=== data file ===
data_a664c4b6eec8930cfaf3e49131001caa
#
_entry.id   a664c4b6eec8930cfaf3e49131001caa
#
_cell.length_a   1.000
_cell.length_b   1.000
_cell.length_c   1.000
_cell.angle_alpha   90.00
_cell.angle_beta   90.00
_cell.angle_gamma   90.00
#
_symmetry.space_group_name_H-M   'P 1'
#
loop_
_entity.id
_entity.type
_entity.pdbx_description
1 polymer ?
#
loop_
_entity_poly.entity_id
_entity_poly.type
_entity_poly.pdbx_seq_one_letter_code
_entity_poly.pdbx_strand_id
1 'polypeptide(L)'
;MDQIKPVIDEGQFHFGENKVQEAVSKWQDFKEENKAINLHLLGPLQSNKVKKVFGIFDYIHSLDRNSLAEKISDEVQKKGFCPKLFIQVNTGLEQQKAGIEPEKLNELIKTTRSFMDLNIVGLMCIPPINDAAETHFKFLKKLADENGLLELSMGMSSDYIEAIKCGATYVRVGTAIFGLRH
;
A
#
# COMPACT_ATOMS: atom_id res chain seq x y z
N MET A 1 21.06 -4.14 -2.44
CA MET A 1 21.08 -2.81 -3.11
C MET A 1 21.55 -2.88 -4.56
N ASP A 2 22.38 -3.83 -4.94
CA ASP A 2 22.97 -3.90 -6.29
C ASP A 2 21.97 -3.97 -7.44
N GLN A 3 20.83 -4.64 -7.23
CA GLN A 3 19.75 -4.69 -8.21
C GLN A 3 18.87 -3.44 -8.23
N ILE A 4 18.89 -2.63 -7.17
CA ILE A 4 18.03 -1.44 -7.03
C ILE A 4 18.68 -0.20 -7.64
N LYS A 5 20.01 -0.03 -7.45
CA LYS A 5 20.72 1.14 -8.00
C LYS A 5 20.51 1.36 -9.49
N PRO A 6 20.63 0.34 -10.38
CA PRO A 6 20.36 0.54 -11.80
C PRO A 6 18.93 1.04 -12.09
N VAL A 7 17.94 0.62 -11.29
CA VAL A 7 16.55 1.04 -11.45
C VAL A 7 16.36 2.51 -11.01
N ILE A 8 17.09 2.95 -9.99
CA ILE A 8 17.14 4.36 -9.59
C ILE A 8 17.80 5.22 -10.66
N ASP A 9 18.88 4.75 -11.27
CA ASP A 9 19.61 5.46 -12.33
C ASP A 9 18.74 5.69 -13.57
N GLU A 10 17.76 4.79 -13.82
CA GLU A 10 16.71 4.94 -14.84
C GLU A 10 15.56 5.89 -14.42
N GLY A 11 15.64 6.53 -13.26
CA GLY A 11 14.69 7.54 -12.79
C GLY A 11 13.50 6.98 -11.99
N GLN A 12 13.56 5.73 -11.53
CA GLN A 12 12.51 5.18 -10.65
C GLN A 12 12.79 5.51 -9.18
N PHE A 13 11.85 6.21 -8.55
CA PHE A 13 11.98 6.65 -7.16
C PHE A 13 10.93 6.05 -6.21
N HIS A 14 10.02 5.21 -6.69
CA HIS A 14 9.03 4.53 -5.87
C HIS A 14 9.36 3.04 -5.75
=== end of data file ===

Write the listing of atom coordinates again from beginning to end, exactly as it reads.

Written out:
data_a664c4b6eec8930cfaf3e49131001caa
#
_entry.id   a664c4b6eec8930cfaf3e49131001caa
#
_cell.length_a   1.000
_cell.length_b   1.000
_cell.length_c   1.000
_cell.angle_alpha   90.00
_cell.angle_beta   90.00
_cell.angle_gamma   90.00
#
_symmetry.space_group_name_H-M   'P 1'
#
loop_
_entity.id
_entity.type
_entity.pdbx_description
1 polymer ?
#
loop_
_entity_poly.entity_id
_entity_poly.type
_entity_poly.pdbx_seq_one_letter_code
_entity_poly.pdbx_strand_id
1 'polypeptide(L)'
;MDQIKPVIDEGQFHFGENKVQEAVSKWQDFKEENKAINLHLLGPLQSNKVKKVFGIFDYIHSLDRNSLAEKISDEVQKKGFCPKLFIQVNTGLEQQKAGIEPEKLNELIKTTRSFMDLNIVGLMCIPPINDAAETHFKFLKKLADENGLLELSMGMSSDYIEAIKCGATYVRVGTAIFGLRH
;
A
#
# COMPACT_ATOMS: atom_id res chain seq x y z
N MET A 1 21.06 -4.14 -2.44
CA MET A 1 21.08 -2.81 -3.11
C MET A 1 21.55 -2.88 -4.56
N ASP A 2 22.38 -3.83 -4.94
CA ASP A 2 22.97 -3.90 -6.29
C ASP A 2 21.97 -3.97 -7.44
N GLN A 3 20.83 -4.64 -7.23
CA GLN A 3 19.75 -4.69 -8.21
C GLN A 3 18.87 -3.44 -8.23
N ILE A 4 18.89 -2.63 -7.17
CA ILE A 4 18.03 -1.44 -7.03
C ILE A 4 18.68 -0.20 -7.64
N LYS A 5 20.01 -0.03 -7.45
CA LYS A 5 20.72 1.14 -8.00
C LYS A 5 20.51 1.36 -9.49
N PRO A 6 20.63 0.34 -10.38
CA PRO A 6 20.36 0.54 -11.80
C PRO A 6 18.93 1.04 -12.09
N VAL A 7 17.94 0.62 -11.29
CA VAL A 7 16.55 1.04 -11.45
C VAL A 7 16.36 2.51 -11.01
N ILE A 8 17.09 2.95 -9.99
CA ILE A 8 17.14 4.36 -9.59
C ILE A 8 17.80 5.22 -10.66
N ASP A 9 18.88 4.75 -11.27
CA ASP A 9 19.61 5.46 -12.33
C ASP A 9 18.74 5.69 -13.57
N GLU A 10 17.76 4.79 -13.82
CA GLU A 10 16.71 4.94 -14.84
C GLU A 10 15.56 5.89 -14.42
N GLY A 11 15.64 6.53 -13.26
CA GLY A 11 14.69 7.54 -12.79
C GLY A 11 13.50 6.98 -11.99
N GLN A 12 13.56 5.73 -11.53
CA GLN A 12 12.51 5.18 -10.65
C GLN A 12 12.79 5.51 -9.18
N PHE A 13 11.85 6.21 -8.55
CA PHE A 13 11.98 6.65 -7.16
C PHE A 13 10.93 6.05 -6.21
N HIS A 14 10.02 5.21 -6.69
CA HIS A 14 9.03 4.53 -5.87
C HIS A 14 9.36 3.04 -5.75